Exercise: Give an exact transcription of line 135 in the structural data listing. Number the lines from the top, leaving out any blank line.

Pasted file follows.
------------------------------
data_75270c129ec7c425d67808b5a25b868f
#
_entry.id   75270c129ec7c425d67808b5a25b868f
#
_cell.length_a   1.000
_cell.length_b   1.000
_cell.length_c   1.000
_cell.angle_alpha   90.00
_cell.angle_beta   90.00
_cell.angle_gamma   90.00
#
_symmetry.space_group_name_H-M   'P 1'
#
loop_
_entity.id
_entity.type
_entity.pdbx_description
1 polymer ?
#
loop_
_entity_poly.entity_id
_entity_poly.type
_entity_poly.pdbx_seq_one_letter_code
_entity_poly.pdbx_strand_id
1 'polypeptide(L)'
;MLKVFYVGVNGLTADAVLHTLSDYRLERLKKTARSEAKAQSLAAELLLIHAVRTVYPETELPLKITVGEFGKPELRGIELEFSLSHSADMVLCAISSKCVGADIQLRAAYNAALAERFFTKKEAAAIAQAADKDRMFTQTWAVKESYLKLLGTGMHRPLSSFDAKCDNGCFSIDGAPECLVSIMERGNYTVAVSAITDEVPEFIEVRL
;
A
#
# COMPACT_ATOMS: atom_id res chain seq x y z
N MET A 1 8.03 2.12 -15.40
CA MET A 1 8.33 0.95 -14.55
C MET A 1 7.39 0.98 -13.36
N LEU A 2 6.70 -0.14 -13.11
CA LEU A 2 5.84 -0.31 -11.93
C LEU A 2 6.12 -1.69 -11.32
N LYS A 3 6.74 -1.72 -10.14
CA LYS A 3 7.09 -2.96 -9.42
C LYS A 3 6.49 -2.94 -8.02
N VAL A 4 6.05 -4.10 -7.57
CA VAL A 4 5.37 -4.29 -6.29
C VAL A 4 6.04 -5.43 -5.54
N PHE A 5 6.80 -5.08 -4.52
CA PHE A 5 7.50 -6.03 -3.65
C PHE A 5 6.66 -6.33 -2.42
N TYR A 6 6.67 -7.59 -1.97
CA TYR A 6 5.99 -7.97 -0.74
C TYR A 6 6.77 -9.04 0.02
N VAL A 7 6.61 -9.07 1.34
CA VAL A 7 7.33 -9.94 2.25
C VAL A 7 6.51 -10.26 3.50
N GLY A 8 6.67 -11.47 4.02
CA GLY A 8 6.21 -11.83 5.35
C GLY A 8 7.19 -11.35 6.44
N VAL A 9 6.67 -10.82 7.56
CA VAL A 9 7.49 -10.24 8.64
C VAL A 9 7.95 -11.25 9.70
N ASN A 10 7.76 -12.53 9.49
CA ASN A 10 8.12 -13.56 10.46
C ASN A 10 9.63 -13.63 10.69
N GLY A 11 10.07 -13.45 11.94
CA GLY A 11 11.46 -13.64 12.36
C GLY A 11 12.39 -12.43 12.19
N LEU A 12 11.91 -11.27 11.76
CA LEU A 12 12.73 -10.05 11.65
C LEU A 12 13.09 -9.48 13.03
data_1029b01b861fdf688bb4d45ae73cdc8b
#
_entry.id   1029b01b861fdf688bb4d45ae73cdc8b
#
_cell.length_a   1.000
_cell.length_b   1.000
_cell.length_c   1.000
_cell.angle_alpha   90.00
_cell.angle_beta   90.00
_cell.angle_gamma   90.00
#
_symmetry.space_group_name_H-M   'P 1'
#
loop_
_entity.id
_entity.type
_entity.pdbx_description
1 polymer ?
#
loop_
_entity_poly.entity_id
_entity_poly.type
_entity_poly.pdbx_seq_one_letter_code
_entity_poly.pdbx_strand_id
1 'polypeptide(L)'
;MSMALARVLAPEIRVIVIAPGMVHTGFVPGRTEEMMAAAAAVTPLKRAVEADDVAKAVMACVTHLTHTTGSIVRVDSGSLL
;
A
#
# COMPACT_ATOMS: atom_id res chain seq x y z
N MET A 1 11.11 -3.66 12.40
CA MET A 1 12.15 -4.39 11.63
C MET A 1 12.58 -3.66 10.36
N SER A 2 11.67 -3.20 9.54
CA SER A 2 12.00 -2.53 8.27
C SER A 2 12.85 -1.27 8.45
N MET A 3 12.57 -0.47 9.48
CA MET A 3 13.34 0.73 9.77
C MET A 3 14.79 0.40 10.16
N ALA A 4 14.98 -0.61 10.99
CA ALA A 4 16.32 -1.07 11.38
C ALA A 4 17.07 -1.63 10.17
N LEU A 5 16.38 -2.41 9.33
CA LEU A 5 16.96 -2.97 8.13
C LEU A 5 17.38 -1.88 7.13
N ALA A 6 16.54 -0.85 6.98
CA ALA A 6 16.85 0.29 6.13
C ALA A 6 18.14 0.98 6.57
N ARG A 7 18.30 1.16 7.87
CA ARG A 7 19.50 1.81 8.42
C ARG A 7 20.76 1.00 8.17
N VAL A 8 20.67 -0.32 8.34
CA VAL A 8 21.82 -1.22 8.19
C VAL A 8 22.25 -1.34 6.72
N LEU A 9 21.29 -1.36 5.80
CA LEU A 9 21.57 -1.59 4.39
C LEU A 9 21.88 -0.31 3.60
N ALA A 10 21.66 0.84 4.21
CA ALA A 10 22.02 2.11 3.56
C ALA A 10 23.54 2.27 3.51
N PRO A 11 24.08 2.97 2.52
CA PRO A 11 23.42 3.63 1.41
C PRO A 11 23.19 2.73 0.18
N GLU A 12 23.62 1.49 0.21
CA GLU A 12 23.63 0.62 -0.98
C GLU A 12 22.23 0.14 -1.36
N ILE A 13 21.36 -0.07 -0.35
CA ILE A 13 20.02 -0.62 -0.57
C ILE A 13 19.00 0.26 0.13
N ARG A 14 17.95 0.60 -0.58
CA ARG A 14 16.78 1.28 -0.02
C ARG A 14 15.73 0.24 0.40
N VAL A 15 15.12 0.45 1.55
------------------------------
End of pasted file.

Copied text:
C ILE A 13 19.00 0.26 0.13